Indian wars and pioneers of Texas / by John Henry Brown. Page: 251 of 894
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INDIAN I,ARS AND PIONEERAS OF TEXA,-S.
in Texas, the subject of this memoir secured a
clerkship in a store at Daingerfield and remained in
that place for nearly three years. In 1852 he married
Miss Mary A. Aikin, daughter of Col. W. B.
Aikin, then a resident of Cass Connty, Texas.
After marrying he moved to and engaged in farming
in Cass County, in which pursuit he continued
until the beginning of the war between the States in
18fl. He then enlisted in Company G., 19th Texas
Infantry, and was elected First Lieutenant of the
company. He served with fidelity and courage
throughout the struggle, a struggle that has no
counterpart in the annals of human history.
Among other engagements he participated in those
at Mansfield, Pleasant Hill, Jenkins' Ferry, Perkins'
Landing, Millican's Bend and the smaller fights in
Louisiana incidental to the defeat of Banks' army
and its being driven back to the lower part of that
State. In 1864, he was assigned to the Quartermaster's
department, in wLich he remaine(i until
the final surrender of the Confederate forces.
When he returned home after the war he owned
but little property, neve theless he possessed
enough to establish himself, in a small way as a
merchant and farmer in Red River County, where
he remained until 1870. In January of that year
he moved to Paris, Texas, and followed merchandising
there until 1877, when his stock, upon which
he carried no insurance, was burned in the fire of
that year that almost destroyed the town. After
sustaining this serious loss he devoted his attention
for a time exclusively to the management of his
various farms, but later acquired a considerable
interest in the Farmers but, owing to failing health, retired
from that position, and is now vice-president of the
bank. Capt. Connor is one of the largest landholders
in his section of the State. He is a member
of the M. E. Church, South, of thirty-three
years standing. He has six children: W. A., now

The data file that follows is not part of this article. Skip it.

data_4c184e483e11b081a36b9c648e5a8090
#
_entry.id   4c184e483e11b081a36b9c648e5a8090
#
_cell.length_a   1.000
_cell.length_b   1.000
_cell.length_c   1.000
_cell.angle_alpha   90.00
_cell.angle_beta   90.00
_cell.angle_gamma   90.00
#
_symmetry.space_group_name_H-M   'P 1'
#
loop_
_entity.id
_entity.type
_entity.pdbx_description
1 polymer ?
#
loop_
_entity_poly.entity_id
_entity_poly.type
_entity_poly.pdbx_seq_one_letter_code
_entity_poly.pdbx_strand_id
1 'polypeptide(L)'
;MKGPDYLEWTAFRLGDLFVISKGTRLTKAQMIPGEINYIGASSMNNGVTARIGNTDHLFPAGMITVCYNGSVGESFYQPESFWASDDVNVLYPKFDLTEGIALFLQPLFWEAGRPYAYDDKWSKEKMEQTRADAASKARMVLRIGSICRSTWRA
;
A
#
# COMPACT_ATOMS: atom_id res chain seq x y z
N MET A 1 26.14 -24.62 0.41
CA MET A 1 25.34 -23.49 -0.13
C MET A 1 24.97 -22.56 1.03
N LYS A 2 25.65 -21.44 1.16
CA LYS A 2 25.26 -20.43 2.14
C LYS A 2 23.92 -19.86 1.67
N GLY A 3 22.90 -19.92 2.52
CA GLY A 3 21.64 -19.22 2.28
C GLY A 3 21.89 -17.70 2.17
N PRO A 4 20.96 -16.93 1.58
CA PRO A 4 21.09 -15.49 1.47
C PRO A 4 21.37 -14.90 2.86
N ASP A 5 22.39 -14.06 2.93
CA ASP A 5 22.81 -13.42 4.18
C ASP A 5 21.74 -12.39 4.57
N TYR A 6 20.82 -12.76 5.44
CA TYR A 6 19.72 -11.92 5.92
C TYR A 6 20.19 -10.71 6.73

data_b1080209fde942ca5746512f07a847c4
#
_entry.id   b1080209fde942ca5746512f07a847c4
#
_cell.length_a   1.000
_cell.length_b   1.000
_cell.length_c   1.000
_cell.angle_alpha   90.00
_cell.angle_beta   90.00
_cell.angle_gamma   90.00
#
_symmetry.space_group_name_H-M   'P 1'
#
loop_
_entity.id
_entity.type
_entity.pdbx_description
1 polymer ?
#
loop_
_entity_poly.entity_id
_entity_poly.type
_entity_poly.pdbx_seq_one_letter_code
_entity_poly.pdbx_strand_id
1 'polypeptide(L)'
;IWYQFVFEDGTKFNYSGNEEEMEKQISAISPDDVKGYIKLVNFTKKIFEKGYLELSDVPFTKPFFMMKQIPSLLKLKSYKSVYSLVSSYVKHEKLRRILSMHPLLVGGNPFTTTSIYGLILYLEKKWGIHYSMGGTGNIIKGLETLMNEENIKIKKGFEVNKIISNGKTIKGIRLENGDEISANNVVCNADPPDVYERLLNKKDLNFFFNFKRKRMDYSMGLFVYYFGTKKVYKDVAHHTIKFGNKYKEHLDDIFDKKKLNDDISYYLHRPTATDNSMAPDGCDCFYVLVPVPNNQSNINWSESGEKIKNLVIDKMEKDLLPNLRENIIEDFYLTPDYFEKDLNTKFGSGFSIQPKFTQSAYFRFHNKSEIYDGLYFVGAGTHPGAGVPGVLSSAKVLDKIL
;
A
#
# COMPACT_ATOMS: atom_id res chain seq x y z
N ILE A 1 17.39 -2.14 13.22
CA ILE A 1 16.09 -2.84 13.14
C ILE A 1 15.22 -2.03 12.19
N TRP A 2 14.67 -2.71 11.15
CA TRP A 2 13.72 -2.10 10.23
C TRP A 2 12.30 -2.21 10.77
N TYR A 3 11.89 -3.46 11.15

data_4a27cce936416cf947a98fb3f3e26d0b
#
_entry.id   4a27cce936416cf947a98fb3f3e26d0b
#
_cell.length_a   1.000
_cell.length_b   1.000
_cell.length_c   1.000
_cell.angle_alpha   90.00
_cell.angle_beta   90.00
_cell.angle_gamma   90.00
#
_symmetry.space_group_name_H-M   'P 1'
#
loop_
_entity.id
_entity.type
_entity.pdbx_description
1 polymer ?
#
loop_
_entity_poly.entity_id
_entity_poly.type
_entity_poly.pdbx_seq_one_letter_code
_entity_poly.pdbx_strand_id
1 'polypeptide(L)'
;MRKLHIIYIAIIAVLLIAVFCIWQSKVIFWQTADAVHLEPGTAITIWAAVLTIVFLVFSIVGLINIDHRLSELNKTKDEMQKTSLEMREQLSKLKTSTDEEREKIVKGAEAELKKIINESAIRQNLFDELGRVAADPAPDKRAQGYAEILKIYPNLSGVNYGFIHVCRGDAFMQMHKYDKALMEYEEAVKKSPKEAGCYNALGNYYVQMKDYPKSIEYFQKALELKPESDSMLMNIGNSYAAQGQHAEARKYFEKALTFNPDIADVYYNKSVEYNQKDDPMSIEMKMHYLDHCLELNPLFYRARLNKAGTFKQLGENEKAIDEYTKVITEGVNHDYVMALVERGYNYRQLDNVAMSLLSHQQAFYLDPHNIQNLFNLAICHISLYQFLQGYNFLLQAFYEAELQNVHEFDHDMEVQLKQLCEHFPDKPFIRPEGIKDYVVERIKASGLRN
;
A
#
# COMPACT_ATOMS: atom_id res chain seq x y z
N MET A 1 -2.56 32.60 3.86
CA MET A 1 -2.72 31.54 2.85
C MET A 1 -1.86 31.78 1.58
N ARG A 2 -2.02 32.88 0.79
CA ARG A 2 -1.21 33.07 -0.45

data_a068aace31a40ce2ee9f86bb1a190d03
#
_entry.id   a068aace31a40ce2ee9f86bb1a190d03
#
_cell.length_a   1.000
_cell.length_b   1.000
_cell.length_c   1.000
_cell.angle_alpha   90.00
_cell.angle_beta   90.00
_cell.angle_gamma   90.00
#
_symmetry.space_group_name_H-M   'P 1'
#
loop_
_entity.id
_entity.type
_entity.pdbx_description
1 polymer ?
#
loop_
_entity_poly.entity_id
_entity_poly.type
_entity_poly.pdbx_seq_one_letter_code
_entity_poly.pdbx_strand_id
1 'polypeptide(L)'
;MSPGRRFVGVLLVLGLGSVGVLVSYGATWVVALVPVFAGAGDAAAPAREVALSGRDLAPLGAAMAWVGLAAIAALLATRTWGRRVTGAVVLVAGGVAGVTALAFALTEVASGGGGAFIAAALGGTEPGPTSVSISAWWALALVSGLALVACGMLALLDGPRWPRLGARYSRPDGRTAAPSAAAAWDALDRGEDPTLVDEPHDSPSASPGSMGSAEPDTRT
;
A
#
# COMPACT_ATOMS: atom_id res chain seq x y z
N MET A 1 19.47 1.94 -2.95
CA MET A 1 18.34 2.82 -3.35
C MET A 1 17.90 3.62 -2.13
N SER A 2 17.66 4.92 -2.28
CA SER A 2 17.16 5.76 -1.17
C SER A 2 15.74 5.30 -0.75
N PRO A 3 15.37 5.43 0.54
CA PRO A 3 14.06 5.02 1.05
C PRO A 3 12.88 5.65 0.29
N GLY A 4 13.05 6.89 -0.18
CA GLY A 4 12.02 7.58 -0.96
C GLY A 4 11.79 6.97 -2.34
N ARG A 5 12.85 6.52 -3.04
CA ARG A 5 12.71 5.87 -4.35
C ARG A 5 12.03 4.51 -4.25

a farmer in Red River County; E. S., a prominent
lawyer at Paris; O. C., Jr., a cotton merchant and
farmer at Paris; Pearl, wife of John T. Dickson,
a leading merchant of Paris; Daisy, wife of P. J.
Pierce, a cotton merclhant of Paris; and Erminia,
wife of E. F. Bray, a representative of the Brown
Slhoe Company, of St. Louis, resident at Paris.
Since the war Capt. Connor has been uninterruptedly
engage(d in farming and has had as much
as three thousand acres under cultivation at one
IHe is in every respect a representative man and
citizen, has been an active promoter of every enterprise
inaugurated for the benefit of his section, and
enjoys the respect and esteem of his fellow-citizens,
among whom he has spent the best years of an
active and useful life.
The subject of this brief memoir is one of the
well-known and successful pioneers of the lower Rio
Grande Valley and probably lias done as much if
not more, than any living pioneer to develop its
resources. He is a native of France, born at Lasscube,
in the department of Basses Pyrenees. His
father, John Jagou, was a respected citizen and
property owner of that department. Young Jagou
received a partial education in the school of the
Christian Brotherhood in his native town and at
about the age of twelve years, his services being
needed at home, left school.
Two years later he entered a liquor distilling
establishment and learned the business. He was
restless and ambitious to accomplish something in
the world and, upon hearing the glowingceports
current of tile opportunities offered young men in
the United States, embarked from his native land in
1859, for New Orleans. There he remained until
1862, and then made his way to Bagdad, Mexico,
and very soon thereafter went to Matamoros,
Mexico. Matamoros was at that time the best
business point on the gulf coast, the depot for all
the cotton shipments of the Southern States, and a
city of about 100,000 people, which prosperous
state of affairs continued during the Civil War only.
At Matamoros, young Jagou was engaged in the
cotton-pressing business. When the war was ended,
all lines of business at Matamoros declined and
the people disappeared like the melting of the
In 1863, Mr. Jagou opened a store in Browns
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Brown, John Henry. Indian wars and pioneers of Texas / by John Henry Brown., book, ; Austin, Tex.. (texashistory.unt.edu/ark:/67531/metapth6725/m1/251/: accessed June 26, 2017), University of North Texas Libraries, The Portal to Texas History, texashistory.unt.edu; .